Min­is­ter unveils new Tyrrell ex­hibit

The Drumheller Mail - - FRONT PAGE - Pa­trick Ko­lafa

Al­berta Min­is­ter of Cul­ture and Tourism, Ri­cardo Mi­randa, was on hand at the Royal Tyrrell Mu­seum Fri­day af­ter­noon to of­fi­cially open its new ex­hibit Grounds for Dis­cov­ery.

Grounds for Dis­cov­ery is a unique ex­hibit, as it dis­plays some of the most sig­nif­i­cant fos­sils that have been dis­cov­ered through in­dus­trial work.

“This show­cases what hap­pens when in­dus­try and the mu­seum work to­gether, and these are some beau­ti­ful ex­am­ples of what this looks like, when work­ers see some­thing on the ground and alert us,” said Min­is­ter Mi­randa.

“It is the ful­fill­ment of the His­tor­i­cal Re­sources Act in this prov­ince. It is an ex­pres­sion of the col­lab­o­ra­tion we have with in­dus­try and the preser­va­tion of the beau­ti­ful palaeon­to­log­i­cal his­tory of our prov­ince.”

In the spot­light in the ex­hibit is a new species of no­dosaur. It is the old­est di­nosaur ever dis­cov­ered in Al­berta, and the best pre­served ar­moured di­nosaur ever found in the world. It came out of the Sun­cor Mil­len­nium Mine near Fort McMur­ray in 2011.

"Staff at the Royal Tyrrell Mu­seum and our col­leagues at the Royal Al­berta Mu­seum have been work­ing for sev­eral decades to ed­u­cate in­dus­try on the im­por­tance of pre­serv­ing and pro­tect­ing fos­sils un­cov­ered by in­dus­trial ac­tiv­i­ties,” said An­drew Neu­man ex­ec­u­tive di­rec­tor, Royal Tyrrell Mu­seum of Palaeon­tol­ogy. “This ex­hibit high­lights some of the re­sults of this col­lab­o­ra­tive

ap­proach to her­itage preser­va­tion.”

Min­is­ter Mi­randa high­lights the im­por­tance of the Tyrrell on the na­tional and in­ter­na­tional stage. Ear­lier in the day, he was at Ren­dez-vous Canada, a ma­jor tourism con­fer­ence in Cal­gary, which high­lights the prov­ince’s tourism des­ti­na­tions.

“This is one of the top des­ti­na­tions they want to see and I know there have been fa­mil­iar­iza­tion trips here. Peo­ple want to see what has been dis­cov­ered,” said Mi­randa.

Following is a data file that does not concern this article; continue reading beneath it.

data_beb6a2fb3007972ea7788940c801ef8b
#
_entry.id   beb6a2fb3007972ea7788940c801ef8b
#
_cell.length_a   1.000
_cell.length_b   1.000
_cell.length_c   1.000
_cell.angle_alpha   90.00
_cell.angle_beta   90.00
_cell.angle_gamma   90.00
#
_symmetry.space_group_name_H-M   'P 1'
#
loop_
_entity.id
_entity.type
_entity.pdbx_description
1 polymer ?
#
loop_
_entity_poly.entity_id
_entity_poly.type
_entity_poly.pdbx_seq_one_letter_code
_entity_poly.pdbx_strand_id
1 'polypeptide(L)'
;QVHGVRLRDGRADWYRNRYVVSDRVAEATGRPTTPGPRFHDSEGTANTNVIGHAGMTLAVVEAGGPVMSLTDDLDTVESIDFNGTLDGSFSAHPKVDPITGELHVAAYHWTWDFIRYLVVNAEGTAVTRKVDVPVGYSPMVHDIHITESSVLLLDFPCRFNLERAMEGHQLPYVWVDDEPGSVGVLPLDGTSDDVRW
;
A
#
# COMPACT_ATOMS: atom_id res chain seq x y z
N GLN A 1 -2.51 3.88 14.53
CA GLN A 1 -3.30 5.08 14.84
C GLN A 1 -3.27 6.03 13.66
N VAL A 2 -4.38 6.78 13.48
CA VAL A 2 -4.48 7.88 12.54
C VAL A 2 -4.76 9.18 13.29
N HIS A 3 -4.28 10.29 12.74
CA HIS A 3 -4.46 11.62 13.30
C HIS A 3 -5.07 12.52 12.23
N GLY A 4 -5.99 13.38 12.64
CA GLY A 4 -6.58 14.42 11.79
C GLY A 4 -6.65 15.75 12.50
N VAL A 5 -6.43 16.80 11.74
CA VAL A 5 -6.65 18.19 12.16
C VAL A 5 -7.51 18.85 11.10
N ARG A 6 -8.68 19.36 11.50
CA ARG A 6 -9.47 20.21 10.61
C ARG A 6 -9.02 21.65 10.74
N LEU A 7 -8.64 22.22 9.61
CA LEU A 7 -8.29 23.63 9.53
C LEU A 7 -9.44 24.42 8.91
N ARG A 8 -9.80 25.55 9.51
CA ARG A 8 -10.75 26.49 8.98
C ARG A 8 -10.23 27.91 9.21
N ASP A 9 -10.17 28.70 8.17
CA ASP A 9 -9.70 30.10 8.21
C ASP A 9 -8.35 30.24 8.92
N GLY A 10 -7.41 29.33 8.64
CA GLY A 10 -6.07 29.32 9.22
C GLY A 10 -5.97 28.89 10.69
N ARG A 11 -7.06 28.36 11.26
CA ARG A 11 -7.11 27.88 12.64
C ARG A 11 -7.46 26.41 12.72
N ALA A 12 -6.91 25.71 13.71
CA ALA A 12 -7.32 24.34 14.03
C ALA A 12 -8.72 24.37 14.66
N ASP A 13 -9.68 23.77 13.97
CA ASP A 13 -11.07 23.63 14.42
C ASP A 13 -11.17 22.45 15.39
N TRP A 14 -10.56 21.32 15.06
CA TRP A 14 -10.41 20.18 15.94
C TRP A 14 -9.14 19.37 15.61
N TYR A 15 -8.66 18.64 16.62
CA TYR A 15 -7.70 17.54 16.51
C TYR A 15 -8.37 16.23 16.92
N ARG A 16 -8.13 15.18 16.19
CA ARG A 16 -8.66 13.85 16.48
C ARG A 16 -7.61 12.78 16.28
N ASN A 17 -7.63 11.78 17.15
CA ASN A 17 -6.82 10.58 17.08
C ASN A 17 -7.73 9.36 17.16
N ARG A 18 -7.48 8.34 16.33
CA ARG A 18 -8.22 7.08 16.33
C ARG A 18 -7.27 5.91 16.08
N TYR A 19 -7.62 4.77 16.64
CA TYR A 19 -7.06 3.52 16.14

He notes that the new ad­di­tion will be ex­cit­ing for lo­cal and in­ter­na­tional trav­ellers, and a boon for the econ­omy.

“By re­fresh­ing our mu­se­ums and bring­ing in these dis­cov­er­ies, it re­news in­ter­est around the world. Peo­ple al­ready know we ex­ist, and they love it and want to come here, but for those who have been here a num­ber of times, it is just an­other rea­son why they should come again and again,” he said. He also noted that ten­der would be go­ing out shortly for the $9.3 mil­lion mu­seum ex­pan­sion, which is slated to be com­pleted in 2019.

“We know the ex­pan­sion is long over­due and it is go­ing to be very much wel­comed by both the mu­seum and tourists alike,” he said.

He has a spe­cial con­nec­tion with the mu­seum. As a child, it was the first mu­seum he ever vis­ited, af­ter ar­riv­ing Canada as a refugee from Nicaragua.

“This is a quin­tes­sen­tial part of what it means to be Al­ber­tan. The mu­seum for me, is some­thing that lives in my heart.”

mailphoto by Pa­trick Ko­lafa

Min­is­ter of Cul­ture and Tourism Ri­cardo Mi­randa in­spect the Tyrrell’s new ex­hibit Grounds for Dis­cov­ery, with seven-year-old Parker Klass, whose grand­fa­ther Edgar Nern­berg dis­cov­ered one of the spec­i­mens on dis­play in the new gallery.

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